Luckily, I have a natural aversion to gambling. This doesn’t come from a bad personal experience and I haven’t personally seen the effects that compulsive gambling can have on people. I guess it comes from the feeling of the potential for loss. I buy lottery tickets from time to time and in the name of British culture have been known to put a penny or two on the Grand National horse race. I even won once or twice. Pleasant feelings, but overall, the feeling of risk of taking a loss far outweighs any feeling of success.
Perhaps the ultimate gamble is Russian Roulette. For someone making the ultimate sacrifice based on a one in six probability amazes me. It still seems to happen though.
Regular gambling, for example at a Casino, pretty much everyone knows that on average the house will always win. It is a statistical fact. The belief is that luck over the short term can result in a gain. How long though does the luck last? Can you do it time and time again?
Take traceability. The customer needs to be safe. Whether the product is automotive, medical, aerospace or military, the consequences of a fault can be catastrophic. The principle of traceability is to ensure that the defined production method is followed precisely. The production method will have been devised and checked to ensure that it does not introduce any reasons or causes of failure. Deviation from this plan introduces unknowns which may lead to defects. Traceability protocols, operation training and systems are introduced to record and measure the production process to ensure the conformance of the operation and generate the traceability data as a result. Should anything ever go wrong with any of the products produced, then the traceability data will be critical to find and assess the cause of the defect in terms of responsibility, but much more importantly, to assess whether there may be any other of the products in the market with the same defect. What happens when the traceability data collected cannot deliver this value? The consequences can be serious for the safety of people, the business of the product owner and that of the manufacturer.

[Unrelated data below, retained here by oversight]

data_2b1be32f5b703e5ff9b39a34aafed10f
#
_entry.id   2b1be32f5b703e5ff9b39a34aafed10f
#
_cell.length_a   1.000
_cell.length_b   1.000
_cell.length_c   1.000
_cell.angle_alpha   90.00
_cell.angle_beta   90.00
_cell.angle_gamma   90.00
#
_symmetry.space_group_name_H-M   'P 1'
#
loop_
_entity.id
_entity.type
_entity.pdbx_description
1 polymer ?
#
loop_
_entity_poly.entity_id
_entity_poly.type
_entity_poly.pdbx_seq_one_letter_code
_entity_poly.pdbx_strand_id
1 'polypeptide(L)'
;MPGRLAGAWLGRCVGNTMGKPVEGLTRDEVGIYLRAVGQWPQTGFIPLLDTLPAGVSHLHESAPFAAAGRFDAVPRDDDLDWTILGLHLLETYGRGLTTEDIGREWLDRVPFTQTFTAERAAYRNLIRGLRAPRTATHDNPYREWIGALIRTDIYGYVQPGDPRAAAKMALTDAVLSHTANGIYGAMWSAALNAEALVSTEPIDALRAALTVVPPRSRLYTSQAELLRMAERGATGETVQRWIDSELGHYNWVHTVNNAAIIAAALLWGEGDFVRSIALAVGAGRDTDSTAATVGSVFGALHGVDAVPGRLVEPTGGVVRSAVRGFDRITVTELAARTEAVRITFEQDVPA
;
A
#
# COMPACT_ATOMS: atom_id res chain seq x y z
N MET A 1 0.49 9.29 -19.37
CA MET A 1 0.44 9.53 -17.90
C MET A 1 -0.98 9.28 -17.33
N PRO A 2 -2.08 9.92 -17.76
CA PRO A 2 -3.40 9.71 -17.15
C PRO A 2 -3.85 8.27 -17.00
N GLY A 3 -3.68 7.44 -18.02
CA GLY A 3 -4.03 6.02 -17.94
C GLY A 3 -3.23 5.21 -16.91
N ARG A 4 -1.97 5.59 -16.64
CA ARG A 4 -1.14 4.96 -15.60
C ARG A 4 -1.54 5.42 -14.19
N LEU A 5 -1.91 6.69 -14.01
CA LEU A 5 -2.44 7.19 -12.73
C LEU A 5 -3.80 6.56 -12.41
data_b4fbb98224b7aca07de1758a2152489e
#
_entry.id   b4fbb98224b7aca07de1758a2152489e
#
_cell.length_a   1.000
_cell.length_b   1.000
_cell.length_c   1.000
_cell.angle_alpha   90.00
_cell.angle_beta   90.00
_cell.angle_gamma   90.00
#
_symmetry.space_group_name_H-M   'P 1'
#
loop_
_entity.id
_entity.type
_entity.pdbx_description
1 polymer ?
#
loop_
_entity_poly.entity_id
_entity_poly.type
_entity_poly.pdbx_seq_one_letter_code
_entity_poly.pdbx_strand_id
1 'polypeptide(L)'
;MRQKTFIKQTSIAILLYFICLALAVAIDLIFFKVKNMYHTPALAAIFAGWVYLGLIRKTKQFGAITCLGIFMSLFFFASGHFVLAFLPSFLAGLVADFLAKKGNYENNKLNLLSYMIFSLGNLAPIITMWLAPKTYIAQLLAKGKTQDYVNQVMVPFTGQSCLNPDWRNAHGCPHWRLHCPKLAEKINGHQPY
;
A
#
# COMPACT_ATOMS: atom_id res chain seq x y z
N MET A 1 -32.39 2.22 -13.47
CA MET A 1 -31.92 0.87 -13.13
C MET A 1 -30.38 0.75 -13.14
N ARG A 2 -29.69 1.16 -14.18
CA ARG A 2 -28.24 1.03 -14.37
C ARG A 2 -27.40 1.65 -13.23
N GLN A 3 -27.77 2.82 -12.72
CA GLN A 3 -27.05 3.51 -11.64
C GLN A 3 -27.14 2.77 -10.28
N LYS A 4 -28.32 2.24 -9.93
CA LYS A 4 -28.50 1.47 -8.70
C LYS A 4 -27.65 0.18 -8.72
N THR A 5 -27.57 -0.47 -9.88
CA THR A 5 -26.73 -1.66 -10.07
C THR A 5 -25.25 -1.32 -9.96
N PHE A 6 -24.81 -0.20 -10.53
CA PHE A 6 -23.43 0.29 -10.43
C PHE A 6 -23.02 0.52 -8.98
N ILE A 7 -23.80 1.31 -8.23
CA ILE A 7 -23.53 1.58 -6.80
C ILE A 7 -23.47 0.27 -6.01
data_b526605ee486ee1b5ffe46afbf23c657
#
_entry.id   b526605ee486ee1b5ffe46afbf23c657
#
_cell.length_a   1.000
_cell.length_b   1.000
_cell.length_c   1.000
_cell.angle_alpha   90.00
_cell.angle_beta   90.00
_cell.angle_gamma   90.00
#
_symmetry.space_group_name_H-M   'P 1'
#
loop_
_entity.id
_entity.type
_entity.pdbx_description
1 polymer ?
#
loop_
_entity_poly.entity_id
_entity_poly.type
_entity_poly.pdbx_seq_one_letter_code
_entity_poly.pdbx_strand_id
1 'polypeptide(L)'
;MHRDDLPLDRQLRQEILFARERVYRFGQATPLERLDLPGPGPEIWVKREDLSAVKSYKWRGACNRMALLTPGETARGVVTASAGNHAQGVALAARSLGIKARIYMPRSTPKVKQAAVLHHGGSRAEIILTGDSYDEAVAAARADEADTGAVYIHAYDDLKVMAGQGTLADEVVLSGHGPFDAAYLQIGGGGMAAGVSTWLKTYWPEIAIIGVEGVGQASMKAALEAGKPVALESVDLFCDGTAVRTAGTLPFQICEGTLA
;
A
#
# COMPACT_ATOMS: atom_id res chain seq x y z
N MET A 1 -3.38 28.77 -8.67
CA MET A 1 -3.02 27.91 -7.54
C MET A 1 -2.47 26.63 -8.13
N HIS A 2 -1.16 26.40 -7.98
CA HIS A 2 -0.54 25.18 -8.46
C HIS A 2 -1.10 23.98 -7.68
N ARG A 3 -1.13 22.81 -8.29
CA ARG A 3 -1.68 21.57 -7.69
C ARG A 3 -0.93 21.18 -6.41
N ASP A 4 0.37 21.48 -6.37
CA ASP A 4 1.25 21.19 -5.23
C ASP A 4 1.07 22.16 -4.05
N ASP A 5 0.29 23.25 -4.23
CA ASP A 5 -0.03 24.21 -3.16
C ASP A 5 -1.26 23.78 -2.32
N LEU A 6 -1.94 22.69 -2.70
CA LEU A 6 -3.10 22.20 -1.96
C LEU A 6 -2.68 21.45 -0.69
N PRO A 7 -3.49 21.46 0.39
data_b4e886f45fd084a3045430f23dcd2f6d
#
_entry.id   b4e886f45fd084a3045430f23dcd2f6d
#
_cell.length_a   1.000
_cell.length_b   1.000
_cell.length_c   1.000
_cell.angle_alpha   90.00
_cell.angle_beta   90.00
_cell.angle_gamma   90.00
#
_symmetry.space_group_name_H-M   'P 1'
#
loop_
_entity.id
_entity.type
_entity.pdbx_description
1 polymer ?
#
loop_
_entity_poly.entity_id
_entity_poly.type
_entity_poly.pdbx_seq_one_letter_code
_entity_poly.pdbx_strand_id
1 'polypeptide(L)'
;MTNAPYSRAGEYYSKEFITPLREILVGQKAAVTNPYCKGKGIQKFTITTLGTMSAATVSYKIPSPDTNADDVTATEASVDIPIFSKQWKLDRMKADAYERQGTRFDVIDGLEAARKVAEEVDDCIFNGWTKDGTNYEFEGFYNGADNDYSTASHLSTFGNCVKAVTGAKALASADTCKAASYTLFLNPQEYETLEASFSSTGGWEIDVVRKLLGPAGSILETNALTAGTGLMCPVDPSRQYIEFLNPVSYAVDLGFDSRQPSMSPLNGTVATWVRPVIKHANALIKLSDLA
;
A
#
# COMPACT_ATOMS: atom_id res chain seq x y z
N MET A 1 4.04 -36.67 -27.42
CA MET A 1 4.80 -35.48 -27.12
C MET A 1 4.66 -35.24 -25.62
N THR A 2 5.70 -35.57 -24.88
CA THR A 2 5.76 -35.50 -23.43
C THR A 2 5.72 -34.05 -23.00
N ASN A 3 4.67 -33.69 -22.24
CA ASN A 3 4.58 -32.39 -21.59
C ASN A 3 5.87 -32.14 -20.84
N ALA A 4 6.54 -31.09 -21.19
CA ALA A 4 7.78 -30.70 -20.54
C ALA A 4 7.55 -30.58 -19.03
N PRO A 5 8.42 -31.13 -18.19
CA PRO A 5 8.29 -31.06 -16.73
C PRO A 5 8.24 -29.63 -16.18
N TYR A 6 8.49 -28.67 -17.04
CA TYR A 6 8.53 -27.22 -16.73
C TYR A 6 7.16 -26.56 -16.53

How does the traceability data fail? It can be from a number of very common reasons. It can be a lapse of management on the shop-floor, a fault in the data collected, a flaw in the accuracy or completeness of the traceability structure itself, the loss of some of the data. Who manages and monitors this, who knows about traceability, who is responsible? Traceability is a complex issue, involving materials, processes, machines, people, test results, conformance and compliance.
Without the understanding and appropriate management of traceability itself and the data, it is a gamble, a real risk that something could happen for which the manufacturer would be responsible.
Traceability is not a game where you tick the box, you just get some data, you try to convince your customer that you have traceability in place. It is a real responsibility that carries real risk and real penalties. Taking as much risk out of the equation as possible can be worth the cost of the business. Effective management of all aspects of traceability as featured in our Valor MSS suite is the real thing.
Anyone that thinks that effective traceability can be provided as a simple interface and database from an SMT machine is playing a very dangerous game. For all of our sakes, please take this seriously.